“The plans for the rodeo arena have been so secretive,” said a longtime tourism consultant who did not want his name used. The rodeo arena “is a huge project for this city in terms of funding, and no one can get any answers.”
As for not consulting with local tourism officials prior to filing, Geren said, “They have their lobbyists down in Austin who keep track of bills affecting the hotel industry, so it wasn’t like were trying to sneak something through.”
Julie Faver-Dylla, executive director of the Hotel Association of Tarrant County, said such a tax increase would “have a very negative effect on the tourist industry in Fort Worth. Texas has the highest hotel tax in the country, and Fort Worth would be the highest in the state.”
Under the current 15 percent rate, a $200 basic hotel room rate ends up costing guests $230 when taxes are added. If the 18 percent rate were applied, the figure would rise to $236. Budget planners in Austin estimated the three percent increase would generate an additional $2 million a year for “livestock facilities venues.”
“It may not seem like a big increase,” Faver-Dylla said, “but [the raising of the hotel tax] would have a detrimental effect on the tourism industry in Fort Worth. And no one could show us any economic benefit. Hoteliers, especially downtown, have always said they see little business from the stock show. So this notion that they should pay for stock show improvements made little sense to those in the hotel industry.”
Stock show officials’ role in pushing the bill is murky. Events Facilities Fort Worth Inc., a nonprofit organization that works closely with the stock show nonprofit, has been the lead local agent on getting a new rodeo arena. In its latest Internal Revenue Service tax filings, Events Facilities listed $45 million in net assets. Ed Bass is chairman of the board, and Mike Groomer is executive director, with an annual salary of $250,000.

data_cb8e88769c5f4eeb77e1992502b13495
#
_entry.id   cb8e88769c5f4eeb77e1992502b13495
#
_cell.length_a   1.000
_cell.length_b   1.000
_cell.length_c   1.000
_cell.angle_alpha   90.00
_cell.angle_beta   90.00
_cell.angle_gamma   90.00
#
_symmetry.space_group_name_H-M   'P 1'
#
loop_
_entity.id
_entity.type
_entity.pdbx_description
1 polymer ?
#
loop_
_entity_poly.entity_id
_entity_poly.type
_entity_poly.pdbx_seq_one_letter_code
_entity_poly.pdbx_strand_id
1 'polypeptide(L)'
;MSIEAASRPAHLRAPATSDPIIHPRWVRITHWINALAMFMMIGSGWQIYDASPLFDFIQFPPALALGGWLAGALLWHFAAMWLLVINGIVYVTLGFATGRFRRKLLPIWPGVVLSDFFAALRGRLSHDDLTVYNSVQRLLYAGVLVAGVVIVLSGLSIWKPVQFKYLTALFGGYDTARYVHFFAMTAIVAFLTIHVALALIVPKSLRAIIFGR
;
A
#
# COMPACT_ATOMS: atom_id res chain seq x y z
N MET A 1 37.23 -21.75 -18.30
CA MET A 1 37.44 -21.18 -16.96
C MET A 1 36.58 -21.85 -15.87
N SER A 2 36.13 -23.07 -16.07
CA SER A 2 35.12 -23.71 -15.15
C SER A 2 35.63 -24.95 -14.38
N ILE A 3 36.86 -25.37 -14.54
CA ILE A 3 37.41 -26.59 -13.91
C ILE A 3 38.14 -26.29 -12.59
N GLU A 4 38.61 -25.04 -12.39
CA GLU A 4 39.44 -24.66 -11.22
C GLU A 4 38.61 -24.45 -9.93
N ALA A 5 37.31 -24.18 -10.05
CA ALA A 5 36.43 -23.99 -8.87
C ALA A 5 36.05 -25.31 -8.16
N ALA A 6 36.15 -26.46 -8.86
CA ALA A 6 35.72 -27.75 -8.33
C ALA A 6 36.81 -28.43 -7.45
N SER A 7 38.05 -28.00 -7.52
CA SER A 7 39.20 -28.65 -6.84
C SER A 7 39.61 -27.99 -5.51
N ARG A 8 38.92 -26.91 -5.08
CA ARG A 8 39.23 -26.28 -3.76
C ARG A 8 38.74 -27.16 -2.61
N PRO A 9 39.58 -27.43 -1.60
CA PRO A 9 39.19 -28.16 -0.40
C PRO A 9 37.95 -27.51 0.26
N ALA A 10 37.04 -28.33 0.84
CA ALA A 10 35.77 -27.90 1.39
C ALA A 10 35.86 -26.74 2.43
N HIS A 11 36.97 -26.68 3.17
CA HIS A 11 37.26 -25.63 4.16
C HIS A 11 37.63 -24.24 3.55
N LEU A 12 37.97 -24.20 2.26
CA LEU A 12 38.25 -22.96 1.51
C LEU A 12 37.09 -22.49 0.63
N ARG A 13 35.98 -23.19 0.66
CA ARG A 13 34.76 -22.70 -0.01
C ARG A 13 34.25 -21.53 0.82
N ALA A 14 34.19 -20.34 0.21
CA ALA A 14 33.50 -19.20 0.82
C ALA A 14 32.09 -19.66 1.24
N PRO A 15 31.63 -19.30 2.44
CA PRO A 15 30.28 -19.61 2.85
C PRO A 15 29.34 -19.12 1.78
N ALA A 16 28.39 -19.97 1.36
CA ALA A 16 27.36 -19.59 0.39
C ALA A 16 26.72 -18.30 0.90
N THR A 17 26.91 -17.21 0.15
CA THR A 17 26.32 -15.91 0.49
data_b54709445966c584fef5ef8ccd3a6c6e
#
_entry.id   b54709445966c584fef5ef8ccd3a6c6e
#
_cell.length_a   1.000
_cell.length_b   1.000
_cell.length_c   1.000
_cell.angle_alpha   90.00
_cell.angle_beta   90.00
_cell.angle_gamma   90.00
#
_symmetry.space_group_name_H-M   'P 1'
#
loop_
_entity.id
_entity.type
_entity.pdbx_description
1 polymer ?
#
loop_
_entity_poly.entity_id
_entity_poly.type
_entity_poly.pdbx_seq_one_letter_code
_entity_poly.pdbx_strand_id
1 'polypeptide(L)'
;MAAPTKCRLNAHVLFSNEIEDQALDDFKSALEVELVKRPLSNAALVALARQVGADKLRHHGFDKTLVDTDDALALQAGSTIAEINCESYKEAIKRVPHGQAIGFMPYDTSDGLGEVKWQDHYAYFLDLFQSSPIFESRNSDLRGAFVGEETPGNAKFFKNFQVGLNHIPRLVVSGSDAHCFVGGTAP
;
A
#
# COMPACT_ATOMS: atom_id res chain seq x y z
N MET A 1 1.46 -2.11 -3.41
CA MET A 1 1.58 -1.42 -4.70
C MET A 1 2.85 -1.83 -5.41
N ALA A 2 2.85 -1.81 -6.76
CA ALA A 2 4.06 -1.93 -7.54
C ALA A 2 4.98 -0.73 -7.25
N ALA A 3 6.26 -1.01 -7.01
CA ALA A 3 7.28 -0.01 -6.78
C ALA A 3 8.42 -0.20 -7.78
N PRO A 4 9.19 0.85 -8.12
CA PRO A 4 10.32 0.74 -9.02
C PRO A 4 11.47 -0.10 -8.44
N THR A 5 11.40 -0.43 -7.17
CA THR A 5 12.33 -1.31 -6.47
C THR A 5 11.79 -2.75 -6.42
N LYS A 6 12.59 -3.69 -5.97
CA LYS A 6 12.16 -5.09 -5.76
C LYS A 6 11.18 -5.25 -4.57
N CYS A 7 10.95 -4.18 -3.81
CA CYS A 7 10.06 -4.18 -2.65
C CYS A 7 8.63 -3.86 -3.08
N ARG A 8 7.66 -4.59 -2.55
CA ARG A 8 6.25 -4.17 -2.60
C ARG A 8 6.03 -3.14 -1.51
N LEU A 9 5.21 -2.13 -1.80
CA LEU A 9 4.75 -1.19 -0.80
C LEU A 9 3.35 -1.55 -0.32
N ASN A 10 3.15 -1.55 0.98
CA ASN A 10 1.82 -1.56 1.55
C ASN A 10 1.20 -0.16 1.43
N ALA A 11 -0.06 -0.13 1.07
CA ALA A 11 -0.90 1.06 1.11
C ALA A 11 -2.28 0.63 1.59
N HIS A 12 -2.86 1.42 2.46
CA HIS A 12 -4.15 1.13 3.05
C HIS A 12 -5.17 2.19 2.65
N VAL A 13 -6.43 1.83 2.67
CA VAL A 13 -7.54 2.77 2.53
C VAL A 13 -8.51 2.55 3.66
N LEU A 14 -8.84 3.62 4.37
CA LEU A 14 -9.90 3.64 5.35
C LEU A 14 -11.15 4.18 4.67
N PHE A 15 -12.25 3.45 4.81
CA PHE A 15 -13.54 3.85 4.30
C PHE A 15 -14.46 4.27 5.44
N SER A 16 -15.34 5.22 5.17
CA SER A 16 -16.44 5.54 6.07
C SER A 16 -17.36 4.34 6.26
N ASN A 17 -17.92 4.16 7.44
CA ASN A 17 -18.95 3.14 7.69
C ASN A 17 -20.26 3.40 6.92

Geren said that Events Facilities “was not any part of the bill, either before I filed or after.” However, when the local tourism officials found out about Geren’s bill, they scheduled a meeting at the Renaissance Worthington Hotel in late March to get details. Groomer made the presentation.
“We asked [Groomer] at the meeting to provide us with some numbers that would estimate the economic impact, and he could not give us any information,” Faver-Dylla said. “They couldn’t give us any reasoning for it.”
Neither Groomer nor Bass returned phone calls seeking comment on Geren’s attempt to raise the hotel tax rate.
Texas hotel industry leaders expect arena advocates to try again in the future. And they had no problem identifying Events Facilities as the leading advocate.
“The proponents of this legislation [have] committed to working with the area lodging operators on this issue over the next two years,” said Scott Joslove, president and CEO of the Austin-based Texas Hotel and Lodging Association. “They indicated their goal is to find a funding solution that will allow the redevelopment of the Will Rogers Memorial Center … without problematic additional [costs to] the local hotel industry.”
Will Geren file a similar bill during the next legislative session?
“Call me in two years, and maybe I’ll have an answer for you,” he said.